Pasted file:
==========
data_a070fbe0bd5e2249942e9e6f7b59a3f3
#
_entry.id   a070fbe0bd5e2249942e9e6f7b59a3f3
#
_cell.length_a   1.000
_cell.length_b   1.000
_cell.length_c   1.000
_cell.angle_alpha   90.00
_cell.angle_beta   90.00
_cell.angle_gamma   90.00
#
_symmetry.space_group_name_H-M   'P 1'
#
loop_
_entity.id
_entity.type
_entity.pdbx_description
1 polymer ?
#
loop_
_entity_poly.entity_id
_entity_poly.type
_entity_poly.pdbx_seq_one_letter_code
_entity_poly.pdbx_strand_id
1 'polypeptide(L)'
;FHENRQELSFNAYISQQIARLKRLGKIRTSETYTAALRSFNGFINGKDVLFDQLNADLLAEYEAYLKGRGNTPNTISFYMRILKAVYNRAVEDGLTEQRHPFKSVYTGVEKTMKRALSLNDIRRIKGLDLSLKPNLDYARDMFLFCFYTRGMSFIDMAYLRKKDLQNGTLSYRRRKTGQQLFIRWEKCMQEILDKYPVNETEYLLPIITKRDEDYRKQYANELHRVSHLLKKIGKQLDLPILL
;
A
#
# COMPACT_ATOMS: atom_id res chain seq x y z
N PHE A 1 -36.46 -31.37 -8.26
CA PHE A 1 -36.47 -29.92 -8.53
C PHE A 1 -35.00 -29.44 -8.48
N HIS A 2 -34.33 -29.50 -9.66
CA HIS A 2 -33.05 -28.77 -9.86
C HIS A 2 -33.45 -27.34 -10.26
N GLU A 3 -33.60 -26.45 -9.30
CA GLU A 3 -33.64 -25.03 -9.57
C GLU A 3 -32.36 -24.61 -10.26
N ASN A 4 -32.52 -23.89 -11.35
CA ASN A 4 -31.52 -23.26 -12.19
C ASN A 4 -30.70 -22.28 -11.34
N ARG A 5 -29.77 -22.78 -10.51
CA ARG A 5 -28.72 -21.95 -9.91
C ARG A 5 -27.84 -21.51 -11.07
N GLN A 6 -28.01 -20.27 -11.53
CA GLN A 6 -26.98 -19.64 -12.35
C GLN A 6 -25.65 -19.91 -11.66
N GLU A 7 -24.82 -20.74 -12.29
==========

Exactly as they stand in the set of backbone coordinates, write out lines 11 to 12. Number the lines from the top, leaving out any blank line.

#
_symmetry.space_group_name_H-M   'P 1'